Central Plains Cancer Care and Roycan’s Country Haven also offer programs for adults with cancer.
Anyone who knows horses knows that they are intelligent animals. Anyone who loves horses knows that they can show emotions. But many people do not realize that they can be partners in the healing of children in care, cancer patients and their families, people who are grieving, those who are dealing with the emotions from residential schools, adults coping with addictions and others who have suffered loss or trauma. But that is exactly what horses are doing at Roycan’s Country Haven, 10 minutes
northwest of Portage la Prairie on Road 38 West.
For several years, Roy and Candice Kontzie raised purebred Morgan horses near Waskada, Manitoba, showing them in Manitoba, North Dakota and Oklahoma City. Four years ago they purchased Roycan’s Country Haven, intending to create a facility where people could relax, enjoy the quiet country atmosphere and their horses.
During those four years, Candice soon realized that, “There are lots of needful people out there.” She develops programs which will help these people and Roy builds and maintains the necessary facilities
Two years ago Candice developed her equine-assisted personal development program. She started by working with kids and teens, where they first learn to groom and handle the horses and lead them around the indoor arena.
The Kontzies now have six horses, two of which were donated by individuals who have come to see the value of the programs. While many horses are offered, only those which are able to satisfy very strict criteria are selected. First, they must be intuitive and interested in connecting with humans. Then Candice “interviews” the horse, studying its responses to being handled, groomed and led plus its general attitude. Every horse in the program must be gentle and dependable.
Each client chooses his/her horse, but the horse must also be comfortable with the client. A handler is always with each horse and the client works with a partner. The ultimate connection is when the person is able to lead the horse with no lead rope attached to the horse. The horse
senses the human energy and stops when the person stops. An increase in energy level will let the horse know that it is time to move and eventually to trot, the two communicating in perfect harmony. The most difficult task is when blindfolded, the client must follow Candice’s voice as he/she leads the horse through an obstacle course. This builds confidence. The person learns not only to trust the horse but also to trust him/herself.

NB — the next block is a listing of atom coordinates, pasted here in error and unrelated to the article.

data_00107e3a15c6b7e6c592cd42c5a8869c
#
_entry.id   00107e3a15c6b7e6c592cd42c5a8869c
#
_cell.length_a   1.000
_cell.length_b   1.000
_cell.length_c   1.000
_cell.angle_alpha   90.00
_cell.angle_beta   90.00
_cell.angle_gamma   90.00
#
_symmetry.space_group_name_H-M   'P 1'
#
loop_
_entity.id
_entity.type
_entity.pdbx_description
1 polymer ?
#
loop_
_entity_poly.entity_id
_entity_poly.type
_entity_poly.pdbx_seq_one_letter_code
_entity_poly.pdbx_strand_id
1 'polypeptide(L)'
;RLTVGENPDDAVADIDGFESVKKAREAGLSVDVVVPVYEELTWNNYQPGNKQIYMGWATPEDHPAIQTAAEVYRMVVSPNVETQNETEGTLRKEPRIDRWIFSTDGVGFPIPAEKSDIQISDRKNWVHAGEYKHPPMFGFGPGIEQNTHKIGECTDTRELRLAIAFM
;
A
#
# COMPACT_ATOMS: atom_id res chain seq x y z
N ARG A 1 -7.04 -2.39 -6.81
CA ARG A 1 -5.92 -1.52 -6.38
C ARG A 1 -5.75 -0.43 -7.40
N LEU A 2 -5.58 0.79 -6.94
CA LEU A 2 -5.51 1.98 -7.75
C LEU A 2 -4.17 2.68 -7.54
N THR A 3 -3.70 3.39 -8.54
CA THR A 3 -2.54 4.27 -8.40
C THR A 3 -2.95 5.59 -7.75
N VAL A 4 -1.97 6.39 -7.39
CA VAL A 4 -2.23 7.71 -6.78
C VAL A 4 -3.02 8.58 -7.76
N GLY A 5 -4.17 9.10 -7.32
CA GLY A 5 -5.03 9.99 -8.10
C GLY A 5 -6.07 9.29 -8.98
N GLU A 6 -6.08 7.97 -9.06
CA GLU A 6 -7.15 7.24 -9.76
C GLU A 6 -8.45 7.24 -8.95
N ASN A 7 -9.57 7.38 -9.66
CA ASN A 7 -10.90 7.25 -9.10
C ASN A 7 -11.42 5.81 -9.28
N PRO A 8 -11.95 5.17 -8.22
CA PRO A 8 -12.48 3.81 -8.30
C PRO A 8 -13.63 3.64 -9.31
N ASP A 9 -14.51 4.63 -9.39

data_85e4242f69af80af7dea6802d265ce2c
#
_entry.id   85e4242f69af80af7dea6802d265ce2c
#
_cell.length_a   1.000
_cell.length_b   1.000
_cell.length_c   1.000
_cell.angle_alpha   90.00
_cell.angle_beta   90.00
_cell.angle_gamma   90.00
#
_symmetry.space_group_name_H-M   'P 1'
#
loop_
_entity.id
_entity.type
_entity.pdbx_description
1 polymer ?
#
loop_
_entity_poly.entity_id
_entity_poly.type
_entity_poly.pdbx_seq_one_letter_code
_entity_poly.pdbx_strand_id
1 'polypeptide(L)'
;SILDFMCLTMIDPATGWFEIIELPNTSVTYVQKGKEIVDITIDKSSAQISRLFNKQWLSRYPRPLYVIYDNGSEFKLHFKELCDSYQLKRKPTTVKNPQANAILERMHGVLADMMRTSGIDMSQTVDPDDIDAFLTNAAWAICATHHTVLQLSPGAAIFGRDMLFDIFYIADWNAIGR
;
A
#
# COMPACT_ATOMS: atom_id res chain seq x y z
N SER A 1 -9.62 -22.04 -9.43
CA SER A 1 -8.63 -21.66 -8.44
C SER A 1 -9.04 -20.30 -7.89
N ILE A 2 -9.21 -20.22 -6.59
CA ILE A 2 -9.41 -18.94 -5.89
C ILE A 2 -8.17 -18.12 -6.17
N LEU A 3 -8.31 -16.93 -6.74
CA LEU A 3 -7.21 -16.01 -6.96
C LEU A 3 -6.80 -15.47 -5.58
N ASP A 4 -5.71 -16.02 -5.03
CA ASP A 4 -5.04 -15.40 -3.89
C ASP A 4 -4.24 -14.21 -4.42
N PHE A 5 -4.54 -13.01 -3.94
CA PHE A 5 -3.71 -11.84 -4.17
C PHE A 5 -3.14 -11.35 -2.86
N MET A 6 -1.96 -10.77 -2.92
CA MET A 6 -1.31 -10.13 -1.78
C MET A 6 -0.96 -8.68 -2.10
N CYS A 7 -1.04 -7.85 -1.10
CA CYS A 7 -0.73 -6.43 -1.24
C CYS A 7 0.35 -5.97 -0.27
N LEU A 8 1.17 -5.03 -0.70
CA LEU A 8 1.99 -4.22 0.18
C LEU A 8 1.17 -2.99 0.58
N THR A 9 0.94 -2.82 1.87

Don Middleton, a private therapist (Prairie Therapy Services), teams with Candice several times each week to work with clients. Don, a retired school psychologist and manager of clinical services for over 35 years, came to horses late. A situation arose in his private practice, where a teenage client expressed a strong interest to work with horses. Don found Roycan’s Country Haven through the Internet and contacted Candice. The result was so productive that Don began teaming with Candice and her horses to assist him with other clients. Don is also the oncology therapist for Central Plains Cancer Care Services. For the past 11 years, he has worked with Daisy Dowhy, the resource co-ordinator for CPCCS. A number of years ago Daisy and Don teamed with CancerCare Manitoba to bring their Kids Can Cope program to the residents of 72 rural communities in the area. Today, it is offered up to four times each year at the Haven. CancerCare Manitoba observes the program and is very impressed. The bonding of the children with the horses is awe inspiring and all retreats end with a delicious home-cooked meal prepared and served by Candice and her helpers in the homey cookhouse.
Central Plains Cancer Care and Roycan’s Country Haven also offer programs for adults with cancer. “Evening Getaways” allow cancer patients to simply leave their illness behind for an evening of serenity, exposure to the horses and large doses of camaraderie and fun. During the few hours spent at the Haven, strong bonds develop between the participants as they find others dealing with the same concerns. Candice’s gourmet meals and desserts enjoyed in the cookhouse or outside in the spacious, peaceful yard are always a highlight of these evenings.
Grief workshops are also offered to both children and adults who have lost a loved one to cancer. These full-day workshops, facilitated by Don, Candice and their horses allow participants to lean into their grief, explore their deepest emotions and find the strength to move ahead with grace and dignity.
Twelve, carefully chosen and screened, part-time staff members at Roycan’s Country Haven support the activities. Both Candice and Don have someone trained to replace them so a session never needs to be cancelled.
In the near future, Candice and Roy will be enhancing the Haven with the addition of the Heritage Bunkhouse. This will allow for a permanent facility to accommodate those staying overnight for retreats and workshops. In the meantime, travel trailers are being used.
Custom-designed workshops for corporations and community organizations are also offered, and can be scheduled at any time of the year due to the temperature-controlled indoor arena.
After experiencing Roycan’s Country Haven, you learn that life is not a race but a journey. Candice and Roy stand ready to help you enjoy the trip.
Shirley Case writes from Portage la Prairie, Manitoba